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Americans Mixed On Bailout For Automakers


It's Morning Edition from NPR News. I'm Steve Inskeep.


And I'm Renee Montagne. Now let's look more closely at the case for an auto industry bailout. In a moment, the head of the United Auto Workers offers his view. First NPR's Frank Langfitt tells us what he's hearing from other people whose livelihoods would be affected.

FRANK LANGFITT: When it comes to loaning taxpayer money to Detroit, Darren Wilson's response is fairly common.

MONTAGNE: I think they should take the loans, and I don't think it's up to the rest of us to support industries that have pretty much done a lot of damage to themselves.

LANGFITT: Wilson blames the companies for hitching their futures to big profit SUVs and failing to hedge against high gas prices that demolished that business strategy.

MONTAGNE: They've never seemed to be a trendsetter. They always seem to be jumping on the bandwagon after it has already gone down the road.

LANGIFITT: Wilson runs his own ad agency in upstate New York, but what makes his words so striking is that he depends on the auto industry. All of his clients are car dealerships. If there isn't a bailout, wouldn't that hurt your business?

MONTAGNE: It certainly would. I'm not making these statements for my own self interest. Certainly I'm cutting my own throat.

LANGFITT: Wilson's attitude shows just how jaundiced some people are about the Detroit auto industry. In a recent USA Today/Gallup poll, 47 percent said providing loans to the firms was not very important. Another poll by Peter Hart Research, and funded by General Motors, was more upbeat. Fifty-five percent of respondents backed government aid.

MONTAGNE: I have really mixed feelings.

LANGFITT: Dallas Latham is a laid-off biomedical scientist in Oklahoma City. He's against a bailout. And he thinks auto executives should be punished for their mistakes. But he worries that tens of thousands of factory workers will end up on the street.

MONTAGNE: There is a part of me that really wants to see them just fall flat on their face, but then there is also, I know, that the ramifications for people losing their jobs, it would be a catastrophe.

MONTAGNE: We've been saying here in the parts department lately that we don't even say that we're slow anymore, we say we are dead.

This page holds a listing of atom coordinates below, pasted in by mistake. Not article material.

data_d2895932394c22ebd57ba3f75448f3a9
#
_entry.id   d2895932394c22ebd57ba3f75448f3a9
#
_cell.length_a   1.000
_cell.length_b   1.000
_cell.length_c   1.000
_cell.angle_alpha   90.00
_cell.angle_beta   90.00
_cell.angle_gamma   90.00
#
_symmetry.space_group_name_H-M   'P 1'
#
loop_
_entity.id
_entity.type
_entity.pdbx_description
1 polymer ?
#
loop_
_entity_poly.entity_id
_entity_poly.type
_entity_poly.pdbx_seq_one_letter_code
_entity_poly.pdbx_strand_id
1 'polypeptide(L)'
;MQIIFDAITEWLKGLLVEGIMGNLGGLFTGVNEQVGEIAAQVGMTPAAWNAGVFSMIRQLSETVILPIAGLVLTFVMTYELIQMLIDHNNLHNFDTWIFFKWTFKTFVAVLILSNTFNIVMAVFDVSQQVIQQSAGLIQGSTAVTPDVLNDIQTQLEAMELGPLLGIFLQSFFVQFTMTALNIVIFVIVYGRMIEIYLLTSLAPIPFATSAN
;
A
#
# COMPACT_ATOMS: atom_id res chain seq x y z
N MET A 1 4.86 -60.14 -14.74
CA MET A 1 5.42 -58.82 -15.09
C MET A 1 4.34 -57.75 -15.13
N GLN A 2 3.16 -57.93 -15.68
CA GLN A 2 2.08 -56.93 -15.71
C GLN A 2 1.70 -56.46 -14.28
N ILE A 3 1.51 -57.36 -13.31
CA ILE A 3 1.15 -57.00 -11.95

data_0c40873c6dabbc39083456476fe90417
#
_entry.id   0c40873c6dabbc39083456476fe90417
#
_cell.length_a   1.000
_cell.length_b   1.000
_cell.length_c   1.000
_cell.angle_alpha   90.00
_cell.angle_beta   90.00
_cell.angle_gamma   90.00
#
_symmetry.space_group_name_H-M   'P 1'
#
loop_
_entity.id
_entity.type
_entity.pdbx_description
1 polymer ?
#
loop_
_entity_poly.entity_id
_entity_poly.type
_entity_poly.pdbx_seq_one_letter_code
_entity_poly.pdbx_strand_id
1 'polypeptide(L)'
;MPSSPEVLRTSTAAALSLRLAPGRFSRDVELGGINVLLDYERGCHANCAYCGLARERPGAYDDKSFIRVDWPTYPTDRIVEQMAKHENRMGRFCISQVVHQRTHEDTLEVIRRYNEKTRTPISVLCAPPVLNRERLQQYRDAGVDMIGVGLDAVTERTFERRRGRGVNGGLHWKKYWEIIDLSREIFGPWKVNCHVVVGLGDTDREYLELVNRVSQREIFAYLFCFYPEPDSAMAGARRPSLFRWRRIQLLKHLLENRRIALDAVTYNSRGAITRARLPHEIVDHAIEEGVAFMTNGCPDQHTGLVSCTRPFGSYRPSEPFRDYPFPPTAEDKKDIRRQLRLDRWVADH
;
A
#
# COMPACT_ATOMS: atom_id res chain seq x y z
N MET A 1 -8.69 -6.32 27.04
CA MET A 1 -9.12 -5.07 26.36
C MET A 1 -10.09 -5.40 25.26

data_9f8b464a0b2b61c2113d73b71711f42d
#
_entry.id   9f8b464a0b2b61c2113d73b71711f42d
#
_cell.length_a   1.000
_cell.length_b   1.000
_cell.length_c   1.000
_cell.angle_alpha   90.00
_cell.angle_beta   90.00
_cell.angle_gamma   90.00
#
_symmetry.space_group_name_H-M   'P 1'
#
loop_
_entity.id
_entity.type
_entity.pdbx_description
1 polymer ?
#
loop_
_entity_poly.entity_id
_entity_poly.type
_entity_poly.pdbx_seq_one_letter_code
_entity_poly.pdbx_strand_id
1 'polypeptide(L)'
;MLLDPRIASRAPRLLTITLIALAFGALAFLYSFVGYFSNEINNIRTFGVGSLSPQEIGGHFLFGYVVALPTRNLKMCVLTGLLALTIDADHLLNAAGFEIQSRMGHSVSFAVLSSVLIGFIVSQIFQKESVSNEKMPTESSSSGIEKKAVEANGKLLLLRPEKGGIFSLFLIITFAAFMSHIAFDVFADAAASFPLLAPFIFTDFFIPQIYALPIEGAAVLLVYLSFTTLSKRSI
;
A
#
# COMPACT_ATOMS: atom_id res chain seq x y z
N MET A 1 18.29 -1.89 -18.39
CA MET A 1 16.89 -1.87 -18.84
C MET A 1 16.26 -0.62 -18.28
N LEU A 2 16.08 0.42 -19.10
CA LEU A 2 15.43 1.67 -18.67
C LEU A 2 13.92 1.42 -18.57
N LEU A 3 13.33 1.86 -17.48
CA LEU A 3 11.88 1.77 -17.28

LANGFITT: Matt, are you worried about your job?

MONTAGNE: I am extremely worried about my job. We've made a lot of cuts here at the dealership. Just in the last a couple of weeks, we've let people go who have been here ten plus years. I commute an hour and ten minutes every day, and to be completely honest with you, it's got me looking for a job closer to home that pays less just because maybe it will be more stable.

LANGFITT: Bailey concedes Detroit made some bad moves, but he also says it's unfair for the government to help financial companies and not carmakers.

MONTAGNE: These investment firms that the government is currently bailing out, they made plenty of mistakes, you know, they should have shown foresight, you know, and not done all the risky lending that they did. But regardless, we're bailing them out.

LANGFITT: Doug Hill helped build the Chevy Malibu and the El Camino in Kansas City, Missouri. Now retired, he writes a classic car column for his hometown paper in Norman, Oklahoma. Hill says many people don't want to help GM because the company sold them bad vehicles and they're still mad.

MONTAGNE: You get stuck with a big repair bill, I think it leaves a bad taste in people's mouths. As you know, it's the second biggest purchase most people make.

LANGFITT: Hill insists Detroit makes better cars now, and he's got a point. In a recent JD Power reliability survey, Mercury and Cadillac were just behind number one, Lexus. But Hill recognizes it takes years to change perception - time the industry doesn't have. And the stakes are high.

MONTAGNE: I think even the harshest critics realize how important it is to the economy. You know, from the dealerships in small towns to the part suppliers to the big assembly plants that most people think of, it touches this country from coast to coast.

LANGFITT: In fact, the strongest argument for a bailout of Detroit may be the economic pain that would follow without one. Frank Langfitt, NPR News, Washington. Transcript provided by NPR, Copyright NPR.

NPR transcripts are created on a rush deadline by an NPR contractor. This text may not be in its final form and may be updated or revised in the future. Accuracy and availability may vary. The authoritative record of NPR’s programming is the audio record.

Frank Langfitt is NPR's London correspondent. He covers the UK and Ireland, as well as stories elsewhere in Europe.